By Gabriel Ewepu
ABUJA- THE African Agricultural Technology Foundation, AATF, and partners have expressed readiness to increase rice production and export in Sub-Saharan Africa, SSA, with a target of 1.3 million tonnes annually.
This was disclosed by the Executive Director, AATF, Dr Denis Kyetere, during the meeting held on Nitrogen-Use Efficient, Water-Use Efficient and Salt Tolerant Rice, NEWEST, Rice Project Annual Review and Planning at International Institute of Tropical Agriculture, IITA, Ibadan, Oyo State.
Scientists from AATF, National Cereal Research Institute, NCRI, Badegi, Nigeria, Crop Research Institute, CRI, Kumasi, Ghana, National Research Organisation, NARO, Uganda, Arcadia Biosciences, USA and International Centre for Tropical Agriculture, CIAT, Colombia, formed the team that has been working on the development of this variety, NEWEST . The project was funded by the United States Agency for International Development, USAID.
According to Kyetere the goal of the project was to develop, disseminate farmer preferred, locally adapted rice varieties with enhanced nitrogen, water use efficiency and salt tolerance, which would lead to food sufficiency, adding that food self-sufficiency in rice will drastically reduce rice importation and capital flight of limited foreign exchange.
He said: “There will be improved rice yields resulting in enhanced household food security and production of marketable crop surplus.”
“Also abandoned croplands will be reclaimed reducing land shortages; an additional 1.3million tons of rice will be produced in Africa each year, reducing the current deficit by 10 per cent.”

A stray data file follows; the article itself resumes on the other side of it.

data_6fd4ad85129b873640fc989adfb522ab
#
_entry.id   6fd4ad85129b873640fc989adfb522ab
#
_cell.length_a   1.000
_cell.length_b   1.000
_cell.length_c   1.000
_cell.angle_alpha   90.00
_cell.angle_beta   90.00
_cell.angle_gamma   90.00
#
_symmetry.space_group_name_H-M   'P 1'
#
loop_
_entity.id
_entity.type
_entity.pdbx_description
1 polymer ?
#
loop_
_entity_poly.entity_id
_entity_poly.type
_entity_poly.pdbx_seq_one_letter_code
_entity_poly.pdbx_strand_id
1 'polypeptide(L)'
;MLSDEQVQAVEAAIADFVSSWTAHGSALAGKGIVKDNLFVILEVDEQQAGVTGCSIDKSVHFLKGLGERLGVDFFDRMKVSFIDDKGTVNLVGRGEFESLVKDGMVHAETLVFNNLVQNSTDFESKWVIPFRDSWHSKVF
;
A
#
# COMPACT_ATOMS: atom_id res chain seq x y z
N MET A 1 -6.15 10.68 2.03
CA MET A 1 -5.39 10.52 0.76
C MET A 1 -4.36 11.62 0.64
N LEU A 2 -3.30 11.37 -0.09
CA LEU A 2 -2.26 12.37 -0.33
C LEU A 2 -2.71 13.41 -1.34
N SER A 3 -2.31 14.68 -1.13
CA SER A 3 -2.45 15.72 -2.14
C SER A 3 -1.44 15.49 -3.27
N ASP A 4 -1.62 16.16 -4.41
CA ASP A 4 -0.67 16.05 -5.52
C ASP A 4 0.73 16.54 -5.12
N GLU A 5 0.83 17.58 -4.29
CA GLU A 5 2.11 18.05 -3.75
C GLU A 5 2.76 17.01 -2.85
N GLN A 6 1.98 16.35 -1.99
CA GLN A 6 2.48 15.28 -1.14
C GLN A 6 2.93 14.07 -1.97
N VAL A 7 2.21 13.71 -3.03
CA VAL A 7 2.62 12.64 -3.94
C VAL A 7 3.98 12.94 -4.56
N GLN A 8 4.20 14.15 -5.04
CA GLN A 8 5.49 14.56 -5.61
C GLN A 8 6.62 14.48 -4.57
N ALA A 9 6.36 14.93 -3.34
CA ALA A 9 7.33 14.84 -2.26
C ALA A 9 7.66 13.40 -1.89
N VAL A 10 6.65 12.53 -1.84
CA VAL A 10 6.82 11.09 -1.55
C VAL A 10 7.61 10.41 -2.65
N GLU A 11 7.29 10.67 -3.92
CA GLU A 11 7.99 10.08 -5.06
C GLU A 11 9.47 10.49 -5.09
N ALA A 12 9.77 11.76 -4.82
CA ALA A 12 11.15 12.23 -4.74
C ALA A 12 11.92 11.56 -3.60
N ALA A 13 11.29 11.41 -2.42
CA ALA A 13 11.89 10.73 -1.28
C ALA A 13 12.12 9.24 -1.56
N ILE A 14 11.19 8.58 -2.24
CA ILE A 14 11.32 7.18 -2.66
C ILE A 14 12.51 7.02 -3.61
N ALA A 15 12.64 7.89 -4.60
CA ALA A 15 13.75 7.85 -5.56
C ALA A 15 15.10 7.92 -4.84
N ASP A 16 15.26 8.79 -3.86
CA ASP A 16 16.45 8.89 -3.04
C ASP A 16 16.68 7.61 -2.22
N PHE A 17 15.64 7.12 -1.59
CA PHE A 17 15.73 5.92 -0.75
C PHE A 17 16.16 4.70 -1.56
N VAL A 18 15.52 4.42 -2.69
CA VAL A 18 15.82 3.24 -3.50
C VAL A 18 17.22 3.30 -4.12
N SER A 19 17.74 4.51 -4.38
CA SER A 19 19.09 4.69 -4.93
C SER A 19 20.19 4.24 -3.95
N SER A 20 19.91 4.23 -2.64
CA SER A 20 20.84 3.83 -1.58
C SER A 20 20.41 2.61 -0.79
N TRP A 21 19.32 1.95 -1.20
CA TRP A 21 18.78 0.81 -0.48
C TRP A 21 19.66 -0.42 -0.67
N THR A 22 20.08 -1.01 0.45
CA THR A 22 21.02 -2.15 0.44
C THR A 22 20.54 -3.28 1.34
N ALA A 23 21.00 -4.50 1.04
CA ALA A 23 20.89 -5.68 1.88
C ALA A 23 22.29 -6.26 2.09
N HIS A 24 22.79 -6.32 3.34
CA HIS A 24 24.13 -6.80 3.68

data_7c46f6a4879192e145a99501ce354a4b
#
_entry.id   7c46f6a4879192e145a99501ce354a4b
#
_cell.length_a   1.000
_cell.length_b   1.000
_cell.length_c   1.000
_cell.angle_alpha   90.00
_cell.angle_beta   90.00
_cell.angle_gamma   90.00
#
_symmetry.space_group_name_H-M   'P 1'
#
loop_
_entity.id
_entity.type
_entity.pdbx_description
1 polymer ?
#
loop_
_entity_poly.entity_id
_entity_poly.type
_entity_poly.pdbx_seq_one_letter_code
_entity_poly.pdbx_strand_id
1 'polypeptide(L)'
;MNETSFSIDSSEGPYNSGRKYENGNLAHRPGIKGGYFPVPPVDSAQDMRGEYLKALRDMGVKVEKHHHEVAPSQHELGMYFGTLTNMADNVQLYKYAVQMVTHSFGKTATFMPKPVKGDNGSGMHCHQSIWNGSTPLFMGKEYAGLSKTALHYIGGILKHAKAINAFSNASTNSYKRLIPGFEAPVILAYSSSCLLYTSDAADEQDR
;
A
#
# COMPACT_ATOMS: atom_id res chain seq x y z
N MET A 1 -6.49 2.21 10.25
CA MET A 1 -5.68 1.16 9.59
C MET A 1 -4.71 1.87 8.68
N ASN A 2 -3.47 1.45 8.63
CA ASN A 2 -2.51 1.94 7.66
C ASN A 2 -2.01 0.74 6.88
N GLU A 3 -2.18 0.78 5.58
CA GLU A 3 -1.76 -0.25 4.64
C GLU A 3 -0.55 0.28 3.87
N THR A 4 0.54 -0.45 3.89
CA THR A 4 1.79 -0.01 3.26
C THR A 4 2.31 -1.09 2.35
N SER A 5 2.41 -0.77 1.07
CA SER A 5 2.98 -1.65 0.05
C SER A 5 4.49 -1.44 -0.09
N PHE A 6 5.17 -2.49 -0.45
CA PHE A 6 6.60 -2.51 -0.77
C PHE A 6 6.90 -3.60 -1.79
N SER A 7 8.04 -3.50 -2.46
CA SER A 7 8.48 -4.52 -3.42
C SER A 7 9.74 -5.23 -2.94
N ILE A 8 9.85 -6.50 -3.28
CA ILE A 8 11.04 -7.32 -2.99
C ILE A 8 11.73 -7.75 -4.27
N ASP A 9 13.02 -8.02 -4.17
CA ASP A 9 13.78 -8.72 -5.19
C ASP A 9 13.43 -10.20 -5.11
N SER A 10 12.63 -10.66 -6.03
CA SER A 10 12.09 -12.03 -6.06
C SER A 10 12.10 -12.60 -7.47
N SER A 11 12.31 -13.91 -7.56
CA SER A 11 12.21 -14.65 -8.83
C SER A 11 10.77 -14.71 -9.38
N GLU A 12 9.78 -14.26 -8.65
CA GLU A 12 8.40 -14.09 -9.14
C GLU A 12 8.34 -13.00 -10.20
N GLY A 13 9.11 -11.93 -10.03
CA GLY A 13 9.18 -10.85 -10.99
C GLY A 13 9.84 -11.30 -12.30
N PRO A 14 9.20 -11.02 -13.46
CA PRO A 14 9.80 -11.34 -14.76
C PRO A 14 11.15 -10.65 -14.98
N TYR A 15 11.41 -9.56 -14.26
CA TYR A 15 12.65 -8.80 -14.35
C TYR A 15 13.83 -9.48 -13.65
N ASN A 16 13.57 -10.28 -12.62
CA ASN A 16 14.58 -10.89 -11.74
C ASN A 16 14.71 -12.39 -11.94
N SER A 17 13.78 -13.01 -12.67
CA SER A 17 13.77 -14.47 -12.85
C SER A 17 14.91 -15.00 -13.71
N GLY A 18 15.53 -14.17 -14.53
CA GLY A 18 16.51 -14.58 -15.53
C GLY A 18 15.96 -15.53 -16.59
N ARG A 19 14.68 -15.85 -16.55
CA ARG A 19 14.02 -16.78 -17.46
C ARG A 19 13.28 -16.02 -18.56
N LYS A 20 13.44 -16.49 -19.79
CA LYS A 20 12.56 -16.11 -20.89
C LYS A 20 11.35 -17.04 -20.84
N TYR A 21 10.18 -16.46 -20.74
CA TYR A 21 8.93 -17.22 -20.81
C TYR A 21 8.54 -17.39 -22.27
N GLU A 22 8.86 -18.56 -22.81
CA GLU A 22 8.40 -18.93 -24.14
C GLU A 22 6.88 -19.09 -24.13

In his remark, Director, Information and Documentation Department, National Cereal Research Institute (NCRI), Dr Mohammed Ishiaq, noted and emphasised that rice demand exceeded production in most Sub-Saharan Africa.
Ishiaq who represented the NCRI Executive Director, Dr Samuel Agboire, lamented insufficient rice production, which has affected well-being of over 20 million smallholder farmers who depend on rice as a staple food.
“SSA countries are spending more than US$5billion annually on rice imports, rice production deficit along with large outflow of foreign exchange presents great development challenge to governments in SSA. Low yields experienced by farmers are responsible for rice imports in SSA where over 40 per cent of the rice consumed is imported. Also nitrogen deficiency has been cited as a major constraint to rice production; nitrogen is difficult to maintain when applied in lowland areas due to floods”, he said.
According to the project manager, Dr Kayode Sanni, the project started in 2008 and that the essence was to have excess rice production and reduce its importation by or before 2020.
“Improving the nitrogen use efficiency of rice is one means of achieving this goal. With the utilisation and application of water use efficient component, the rice will require less water and this will offer an appreciable coping mechanism against drought”, he said.